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Entertainment Media Analysis Report
A service to His little ones through you in His name by His Word
(2005), PG-13 [R-13*]
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(This section may be and sometimes is somewhat subjective.)
Cast/Crew Details Courtesy Internet Movie Database
Production (US): Coach Carter, MTV Films, Tollin/Robbins Productions
Distribution (US): Paramount Pictures
Director(s): Thomas Carter
Producer(s): Thomas Carter, David Gale, Nan Morales, Brian Robbins, Caitlin Scanlon, Sharla Sumpter, Van Toffler, Michael Tollin
Written by: Mark Schwahn, John Gatins
Cinematography/Camera: Sharon Meir
Music: Trevor Rabin
Film Editing: Peter Berger, Peter E. Berger
Casting: Sarah Finn, Randi Hiller
Production Design: Carlos Barbosa
Art Direction: Tim Beach
Viewed At: Driftwood Theater 6
Wow! If this is a true "based on a true story" story, who da man this coach Kenny Ray Carter (played by Samuel L. Jackson), basketball coach of the Richmond, CA Oilers.
In one of the toughest and most bitter areas of one of the hardest towns in the Bay Area of Northern California, sporting goods store owner and basketball great from 30 years ago, Ken Carter, agreed to take on a temporary coaching job at Richmond High for a stipend of $1500. Carter's own history at Richmond earned him the attention of the regular coach.
Believing academics to be in front of sports, Carter took the bull by the horns and required all players by contract to earn at least a 2.3 grade-point average to stay on the team.
Practice started at 3:00 PM. Anyone who arrived at 2:55 was late ... and did suicides and push-ups. Hundreds of them. One street punk team member with authority issues decided to lock horns with Carter, both physical and attitudinal. Losing in both ways, the boy ended up agreeing to do 2500 push-ups to get back on the team. By Friday. That week. He made it. By some outstanding, heart-warming, tear-jerking team sacrifice, he made it. The team paid part of the price for the boy's "sins" against the rules. Much like Jesus paid all the price for our sins.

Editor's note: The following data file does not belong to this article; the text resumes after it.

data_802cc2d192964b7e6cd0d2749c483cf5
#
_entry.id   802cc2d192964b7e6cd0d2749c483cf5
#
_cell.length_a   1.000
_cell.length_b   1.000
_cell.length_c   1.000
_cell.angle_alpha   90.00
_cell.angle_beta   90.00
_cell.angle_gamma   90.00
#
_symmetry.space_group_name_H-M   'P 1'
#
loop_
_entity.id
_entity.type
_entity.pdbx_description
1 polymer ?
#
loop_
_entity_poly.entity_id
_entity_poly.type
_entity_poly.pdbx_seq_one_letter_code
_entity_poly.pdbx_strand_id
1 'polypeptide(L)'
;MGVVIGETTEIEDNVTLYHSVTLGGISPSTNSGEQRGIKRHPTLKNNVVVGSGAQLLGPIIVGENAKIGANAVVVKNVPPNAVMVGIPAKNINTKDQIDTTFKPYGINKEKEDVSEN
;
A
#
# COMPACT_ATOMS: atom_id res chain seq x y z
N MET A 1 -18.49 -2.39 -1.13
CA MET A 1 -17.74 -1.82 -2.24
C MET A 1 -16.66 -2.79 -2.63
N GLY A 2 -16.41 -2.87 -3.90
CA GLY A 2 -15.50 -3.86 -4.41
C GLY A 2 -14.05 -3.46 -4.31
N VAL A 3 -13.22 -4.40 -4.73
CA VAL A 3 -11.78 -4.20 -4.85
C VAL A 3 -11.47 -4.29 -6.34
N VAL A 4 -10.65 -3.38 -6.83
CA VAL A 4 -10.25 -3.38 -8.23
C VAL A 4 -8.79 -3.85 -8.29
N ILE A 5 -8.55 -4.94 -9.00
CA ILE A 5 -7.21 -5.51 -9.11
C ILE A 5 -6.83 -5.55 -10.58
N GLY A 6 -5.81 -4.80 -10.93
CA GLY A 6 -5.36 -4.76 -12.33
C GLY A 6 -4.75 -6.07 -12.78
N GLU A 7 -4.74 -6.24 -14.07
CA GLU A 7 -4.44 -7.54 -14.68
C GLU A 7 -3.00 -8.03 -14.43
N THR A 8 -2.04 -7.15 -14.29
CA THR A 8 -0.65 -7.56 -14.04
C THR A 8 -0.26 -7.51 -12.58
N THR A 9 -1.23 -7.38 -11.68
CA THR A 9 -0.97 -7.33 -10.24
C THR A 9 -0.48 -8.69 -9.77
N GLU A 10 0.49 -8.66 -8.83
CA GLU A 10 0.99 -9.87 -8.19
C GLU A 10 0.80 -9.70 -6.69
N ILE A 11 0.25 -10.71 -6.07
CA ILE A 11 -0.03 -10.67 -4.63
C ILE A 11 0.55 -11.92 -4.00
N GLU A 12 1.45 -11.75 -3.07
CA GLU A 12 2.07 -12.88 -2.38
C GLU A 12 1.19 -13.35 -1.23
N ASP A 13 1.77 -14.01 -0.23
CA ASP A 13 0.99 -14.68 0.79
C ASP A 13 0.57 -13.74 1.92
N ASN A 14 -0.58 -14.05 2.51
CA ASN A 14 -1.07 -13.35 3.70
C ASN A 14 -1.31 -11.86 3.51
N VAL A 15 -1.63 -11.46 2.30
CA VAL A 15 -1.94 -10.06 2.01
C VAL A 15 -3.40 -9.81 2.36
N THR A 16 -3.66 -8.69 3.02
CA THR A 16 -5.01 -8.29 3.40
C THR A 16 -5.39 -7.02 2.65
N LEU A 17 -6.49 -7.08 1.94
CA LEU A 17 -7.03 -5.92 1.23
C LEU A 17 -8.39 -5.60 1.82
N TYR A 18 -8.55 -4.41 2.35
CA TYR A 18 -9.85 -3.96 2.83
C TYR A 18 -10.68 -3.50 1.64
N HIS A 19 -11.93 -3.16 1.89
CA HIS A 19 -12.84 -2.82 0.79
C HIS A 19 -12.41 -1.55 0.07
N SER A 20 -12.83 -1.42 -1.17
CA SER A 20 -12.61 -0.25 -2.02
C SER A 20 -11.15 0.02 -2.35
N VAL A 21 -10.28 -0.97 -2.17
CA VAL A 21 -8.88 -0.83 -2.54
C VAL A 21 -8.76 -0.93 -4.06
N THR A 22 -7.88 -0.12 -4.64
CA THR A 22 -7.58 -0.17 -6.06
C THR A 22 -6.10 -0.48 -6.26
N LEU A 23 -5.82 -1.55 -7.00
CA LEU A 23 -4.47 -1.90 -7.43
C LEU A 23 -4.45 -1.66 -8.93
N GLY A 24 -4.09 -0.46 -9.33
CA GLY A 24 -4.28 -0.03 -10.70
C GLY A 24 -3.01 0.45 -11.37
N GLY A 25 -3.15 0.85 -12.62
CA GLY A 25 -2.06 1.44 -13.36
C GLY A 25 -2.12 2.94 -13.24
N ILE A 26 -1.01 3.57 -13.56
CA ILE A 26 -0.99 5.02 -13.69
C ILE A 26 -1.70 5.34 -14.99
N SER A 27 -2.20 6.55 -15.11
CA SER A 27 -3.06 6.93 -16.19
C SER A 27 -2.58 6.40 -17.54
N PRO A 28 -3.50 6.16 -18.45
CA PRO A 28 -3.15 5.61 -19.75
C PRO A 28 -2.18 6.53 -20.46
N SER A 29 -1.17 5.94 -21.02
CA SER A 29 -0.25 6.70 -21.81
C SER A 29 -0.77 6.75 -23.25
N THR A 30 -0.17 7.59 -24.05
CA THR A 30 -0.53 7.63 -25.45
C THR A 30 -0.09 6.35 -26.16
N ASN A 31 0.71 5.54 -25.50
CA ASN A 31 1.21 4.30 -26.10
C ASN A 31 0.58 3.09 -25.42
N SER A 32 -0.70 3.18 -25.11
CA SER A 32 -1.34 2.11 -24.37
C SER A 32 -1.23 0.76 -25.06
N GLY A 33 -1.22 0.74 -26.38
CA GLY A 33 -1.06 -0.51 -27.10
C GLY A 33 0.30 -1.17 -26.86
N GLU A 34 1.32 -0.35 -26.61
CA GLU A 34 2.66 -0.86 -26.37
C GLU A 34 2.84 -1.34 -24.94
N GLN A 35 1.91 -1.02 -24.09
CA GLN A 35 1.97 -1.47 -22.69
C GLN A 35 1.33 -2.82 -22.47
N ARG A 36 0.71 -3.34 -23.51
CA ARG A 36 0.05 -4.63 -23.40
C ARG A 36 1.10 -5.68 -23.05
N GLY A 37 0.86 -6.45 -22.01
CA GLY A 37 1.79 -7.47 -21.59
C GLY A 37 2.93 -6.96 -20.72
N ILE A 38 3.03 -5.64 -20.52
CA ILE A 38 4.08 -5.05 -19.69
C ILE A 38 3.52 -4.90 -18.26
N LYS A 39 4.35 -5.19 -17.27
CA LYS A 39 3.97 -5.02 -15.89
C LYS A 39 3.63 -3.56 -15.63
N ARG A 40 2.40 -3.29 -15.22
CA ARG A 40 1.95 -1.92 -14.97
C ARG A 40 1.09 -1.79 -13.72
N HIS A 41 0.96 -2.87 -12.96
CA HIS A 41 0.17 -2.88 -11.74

Carter initiated weekly progress reports from the teachers of all the ball players. After a few weeks the teachers finally took Carter serious. Carter found that several of the guys were not only failing but were not even showing up for class. At that point, the team was 16-0 after Richmond had won only four games in their history of basketball. The 16-0 notwithstanding, Carter chained the gym doors and shut down basketball until the team brought up their grades. And they did. [2Tim. 2:5] But they forfeited by no-show one very key game, tumbling their perfect record for the year. The parents and community were out for Carter's blood more so than the team. But Carter stood his ground.
That is the base for this film: a good message ... with bad behavior. While the team players' academic health was important, the moral health of the actors was endangered. [Luke 17:2] If you are one of the defenders of filth in film who think that kids gotta watch rebellious, arrogant, rough, angry, sin-ridden films to teach them about the real world and how to get by in it; if you are one who believes that children who are "sheltered" from such films are too easy to bully and ridicule, Coach Carter is one is for you. Strangely enough regarding the use of films to teach, demonstrating aberrant behavior to children (which includes at-home teens) in and as entertainment to teach them how not to behave will more likely teach them how to not behave. When you are not around.